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College football is around the corner

Max ranks Florida’s Power 5 schools for the upcoming season

The wait is almost over. Amid all the drama with conference realignment, it’s easy to forget that the 2023 college football season is almost here. Powerhouses Georgia, Alabama and Ohio State have all undergone significant turnover this offseason, so this could be the year for a sleeper team to make a run at the national championship. The state of Florida has historically been filled with hotly contested rivalries, and while not so much the case in recent years, there are still some intriguing storylines to unpack. With that in mind, here are my thoughts on Florida’s four Power Five teams, ranked in order of how good I think they will be this season.

#4. Florida Gators: Things are not looking good in Gainesville. The Gators finished last season 6-7, including three straight losses to Vanderbilt, Florida State, and Oregon State to end the year. Head coach Billy Napier returns for his second season, and Gator fans are unlikely to tolerate another subpar season. unfortunately for them, they may not have a choice. Quarterback Anthony Richardson was selected fourth overall in the NFL draft, and four starters on the offensive line either moved on to the NFL or transferred elsewhere.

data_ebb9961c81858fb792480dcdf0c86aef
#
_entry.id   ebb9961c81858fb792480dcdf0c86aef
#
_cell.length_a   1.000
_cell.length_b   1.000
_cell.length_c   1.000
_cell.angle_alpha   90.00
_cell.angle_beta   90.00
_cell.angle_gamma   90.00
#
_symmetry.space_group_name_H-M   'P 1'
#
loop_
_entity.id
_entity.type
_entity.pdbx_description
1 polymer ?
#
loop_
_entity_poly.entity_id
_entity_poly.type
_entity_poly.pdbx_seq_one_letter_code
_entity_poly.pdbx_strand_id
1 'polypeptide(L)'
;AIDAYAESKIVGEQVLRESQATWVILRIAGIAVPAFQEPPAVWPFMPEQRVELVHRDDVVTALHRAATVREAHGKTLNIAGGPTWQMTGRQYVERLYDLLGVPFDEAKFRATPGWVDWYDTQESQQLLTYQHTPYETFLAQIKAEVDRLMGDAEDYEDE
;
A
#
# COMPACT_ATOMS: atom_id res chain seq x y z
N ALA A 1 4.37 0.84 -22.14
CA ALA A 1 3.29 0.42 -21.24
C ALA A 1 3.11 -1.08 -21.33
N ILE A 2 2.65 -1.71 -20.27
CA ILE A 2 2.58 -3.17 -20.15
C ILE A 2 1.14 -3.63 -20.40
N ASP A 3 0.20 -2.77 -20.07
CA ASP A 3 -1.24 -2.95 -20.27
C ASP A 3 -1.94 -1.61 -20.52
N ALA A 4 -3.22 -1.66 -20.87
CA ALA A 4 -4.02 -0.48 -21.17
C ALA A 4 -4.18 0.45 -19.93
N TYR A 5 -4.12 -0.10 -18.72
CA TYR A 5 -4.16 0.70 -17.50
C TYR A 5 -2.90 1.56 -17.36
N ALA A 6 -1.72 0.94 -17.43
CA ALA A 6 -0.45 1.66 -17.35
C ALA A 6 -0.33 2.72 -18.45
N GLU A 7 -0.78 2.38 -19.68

Napier brought in former Wisconsin quarterback Graham Mertz to replace Richardson for the time being. Mertz, a four-year starter for the Badgers, has thrown for 5,332 yards, 38 touchdowns, and 26 interceptions in his collegiate career, and he has two years of eligibility remaining. He is a rather underwhelming addition for the Gators given his lackluster production at Wisconsin and lack of standout physical traits. 

Making matters worse, four-star recruit Jaden Rashada flipped his commitment from Florida to Arizona State at the last minute after a $13.8 million Name, Image, Likeness (NIL) deal with Florida fell through, so it’s not like the Gators have someone waiting in the wings to take over for Mertz.